During this mountaintop experience, I saw my addiction clearly, and it cured me, completely and instantly. Addicts know what’s going on, but they’re so scatterbrained. This experience rebuilt my mind. I never even had withdrawals.

No shaking, no nothing. I looked out across the valley, and I saw the intricate involvement of heaven pouring through everything. I felt an inextinguishable love and felt how deeply we are all connected. We are certainly never alone.

After this phenomenal experience, I walked down the mountain, back into my dad’s house. He was there, and I asked him who had visited. He said it was a friend of his. It wasn’t a cop, like I had feared. He looked at me. He could tell there was something different about me.

I said, “Dad, I’m going to be honest with you. I have continued to do drugs while I’ve lived here, but it’s gone now. I’m telling you, it’s all gone!” I walked toward him and hugged him. I felt so carefree and happy again, like I did when I was 12 years old.

Finally, my brain was in the right place. Everything had hope in it again. Life was beautiful. I went to my room and typed out the 20 truths that God had shared with me on the mountaintop. Truths that He had custom-tailored just for me. Twenty years later, I still have that list of the 20 keys to my sobriety.

But even though my brain was fixed, I knew I needed to repay the money I owed my dad and begin serving myself and others as I would serve God Himself. I knew I had to take control of my life, or the devil would do so again. I wanted to give back.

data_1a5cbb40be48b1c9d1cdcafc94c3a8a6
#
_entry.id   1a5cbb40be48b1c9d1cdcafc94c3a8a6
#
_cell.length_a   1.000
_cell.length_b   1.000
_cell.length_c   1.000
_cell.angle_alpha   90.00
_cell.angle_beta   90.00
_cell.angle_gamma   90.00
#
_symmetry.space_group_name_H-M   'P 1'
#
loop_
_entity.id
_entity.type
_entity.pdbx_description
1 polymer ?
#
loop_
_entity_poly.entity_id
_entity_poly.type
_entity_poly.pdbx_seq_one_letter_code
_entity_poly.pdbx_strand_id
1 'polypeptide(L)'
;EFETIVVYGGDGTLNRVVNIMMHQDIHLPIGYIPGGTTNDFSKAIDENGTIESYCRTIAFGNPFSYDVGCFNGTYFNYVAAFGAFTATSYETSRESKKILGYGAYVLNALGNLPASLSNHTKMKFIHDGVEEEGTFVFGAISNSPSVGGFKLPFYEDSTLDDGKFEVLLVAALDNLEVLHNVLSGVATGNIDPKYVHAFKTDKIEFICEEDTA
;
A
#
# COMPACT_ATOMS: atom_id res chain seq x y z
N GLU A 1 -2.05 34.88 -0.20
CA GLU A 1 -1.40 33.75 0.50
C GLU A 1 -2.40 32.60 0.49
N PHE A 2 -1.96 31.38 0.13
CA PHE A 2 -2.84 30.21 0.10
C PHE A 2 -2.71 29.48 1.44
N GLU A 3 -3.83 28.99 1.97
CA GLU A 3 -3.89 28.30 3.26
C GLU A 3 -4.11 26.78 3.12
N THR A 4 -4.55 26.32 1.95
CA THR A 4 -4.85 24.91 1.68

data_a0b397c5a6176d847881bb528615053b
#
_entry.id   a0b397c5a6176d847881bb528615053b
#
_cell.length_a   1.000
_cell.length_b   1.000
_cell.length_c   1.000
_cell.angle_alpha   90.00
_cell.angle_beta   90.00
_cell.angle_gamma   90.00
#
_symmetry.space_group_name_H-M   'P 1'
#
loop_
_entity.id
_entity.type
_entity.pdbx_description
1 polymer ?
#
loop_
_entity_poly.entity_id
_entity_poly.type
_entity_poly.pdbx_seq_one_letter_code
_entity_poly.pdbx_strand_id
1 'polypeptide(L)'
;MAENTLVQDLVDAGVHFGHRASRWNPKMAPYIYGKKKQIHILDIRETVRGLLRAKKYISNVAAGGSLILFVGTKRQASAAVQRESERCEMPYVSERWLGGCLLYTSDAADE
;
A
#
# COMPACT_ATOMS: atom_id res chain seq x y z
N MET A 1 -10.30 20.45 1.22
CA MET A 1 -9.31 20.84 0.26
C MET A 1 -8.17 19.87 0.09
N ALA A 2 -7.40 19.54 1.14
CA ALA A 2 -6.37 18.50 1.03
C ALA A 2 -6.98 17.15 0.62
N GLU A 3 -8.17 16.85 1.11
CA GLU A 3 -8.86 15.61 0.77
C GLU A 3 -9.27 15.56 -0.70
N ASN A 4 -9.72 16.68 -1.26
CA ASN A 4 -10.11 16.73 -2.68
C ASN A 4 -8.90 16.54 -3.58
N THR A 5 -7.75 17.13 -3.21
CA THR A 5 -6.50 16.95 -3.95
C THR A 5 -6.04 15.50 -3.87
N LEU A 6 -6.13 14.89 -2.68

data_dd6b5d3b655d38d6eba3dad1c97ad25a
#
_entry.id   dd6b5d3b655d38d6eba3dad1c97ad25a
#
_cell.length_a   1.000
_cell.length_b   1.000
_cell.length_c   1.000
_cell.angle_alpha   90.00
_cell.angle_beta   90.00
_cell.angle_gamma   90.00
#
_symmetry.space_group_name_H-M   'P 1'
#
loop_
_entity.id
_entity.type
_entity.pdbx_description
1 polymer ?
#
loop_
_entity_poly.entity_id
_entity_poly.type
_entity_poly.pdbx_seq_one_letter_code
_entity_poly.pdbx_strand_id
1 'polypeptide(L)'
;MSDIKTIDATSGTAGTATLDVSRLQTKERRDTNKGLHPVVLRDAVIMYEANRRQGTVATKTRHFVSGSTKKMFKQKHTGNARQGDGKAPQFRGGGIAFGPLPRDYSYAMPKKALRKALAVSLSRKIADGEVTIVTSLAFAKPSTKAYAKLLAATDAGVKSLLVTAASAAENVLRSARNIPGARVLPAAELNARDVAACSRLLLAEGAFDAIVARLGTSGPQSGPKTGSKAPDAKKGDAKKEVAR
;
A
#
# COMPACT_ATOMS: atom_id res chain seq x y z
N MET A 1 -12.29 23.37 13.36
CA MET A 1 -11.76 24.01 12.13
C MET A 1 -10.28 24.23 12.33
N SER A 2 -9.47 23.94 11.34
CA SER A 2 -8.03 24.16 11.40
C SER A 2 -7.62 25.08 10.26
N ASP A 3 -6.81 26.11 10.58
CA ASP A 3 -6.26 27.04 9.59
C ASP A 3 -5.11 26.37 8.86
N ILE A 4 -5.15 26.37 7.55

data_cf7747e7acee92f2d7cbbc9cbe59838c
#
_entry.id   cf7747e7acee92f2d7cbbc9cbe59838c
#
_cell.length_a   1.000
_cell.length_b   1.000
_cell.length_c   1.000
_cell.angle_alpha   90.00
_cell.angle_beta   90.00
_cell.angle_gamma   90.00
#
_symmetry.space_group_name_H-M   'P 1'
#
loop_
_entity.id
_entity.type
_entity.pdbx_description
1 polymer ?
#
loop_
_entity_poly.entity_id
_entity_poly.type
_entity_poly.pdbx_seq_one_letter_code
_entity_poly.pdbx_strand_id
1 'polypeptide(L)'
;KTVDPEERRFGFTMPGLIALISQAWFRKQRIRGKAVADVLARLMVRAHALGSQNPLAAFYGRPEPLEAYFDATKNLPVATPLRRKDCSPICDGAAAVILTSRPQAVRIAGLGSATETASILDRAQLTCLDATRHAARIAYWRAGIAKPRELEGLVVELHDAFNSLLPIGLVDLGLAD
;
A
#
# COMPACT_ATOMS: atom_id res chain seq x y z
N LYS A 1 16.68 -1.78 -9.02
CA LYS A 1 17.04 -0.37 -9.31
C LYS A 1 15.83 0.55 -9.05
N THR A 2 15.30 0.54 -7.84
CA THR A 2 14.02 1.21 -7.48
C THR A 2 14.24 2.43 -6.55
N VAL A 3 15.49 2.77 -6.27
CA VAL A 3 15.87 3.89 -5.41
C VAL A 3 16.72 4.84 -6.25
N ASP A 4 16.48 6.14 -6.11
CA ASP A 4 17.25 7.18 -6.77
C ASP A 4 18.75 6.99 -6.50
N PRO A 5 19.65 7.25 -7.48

I wanted to be a missionary. The leaders in the church however weren’t sure they wanted me to be out in the field. They didn’t want me relapsing out there, away from home, and setting a bad example for others. But then one of the senior leaders read my file and told me he wanted me to go. He said, “You’ve been through a lot.”

I said, “Yeah.”

And he said, “No, you’ve really been through a lot!” His eyes seemed to look right to the core of my soul. After only a moment, he proclaimed, “You are going to make a great missionary!” The Lord helped him see, without words, the purification of Christ’s atonement. I served a two year mission in Atlanta, Georgia for the Church of Jesus Christ of Latter Day Saints.

Life is grace. God has put us on this Earth so we can learn. Every bit of pain we go through helps us understand the object and design of our existence, which is happiness. It is only by His grace that we get to be here.

The pain we feel in our lives is a gift. You cannot comprehend the beauty of daylight and sunshine until you’ve been in Alaska in the wintertime for three months straight, and you come back down to California and see the green grass and feel the warm sunshine.

To anybody in pain, I want to tell you that we are all in the middle of a process. How do we find truth? It’s not that hard, but it is a process. We have to build our spiritual “muscle.”

If you want to do some pull-ups, you don’t just start doing a bunch of them right away if you’ve never done them before. If you try to skip that growth process and ask God to give you strength without going through the pain, then you have missed the whole point of life. Why would the Lord rob us of the process?

There is also a beautiful movie called Pleasure Unwoven: An Explanation of the Brain Disease of Addiction. It’s a documentary DVD produced in 2010 that explains that addicts just can’t stop using, stealing and destroying themselves. I highly recommend it to anyone who has an addiction and anyone who is trying to help an addict. Thank you.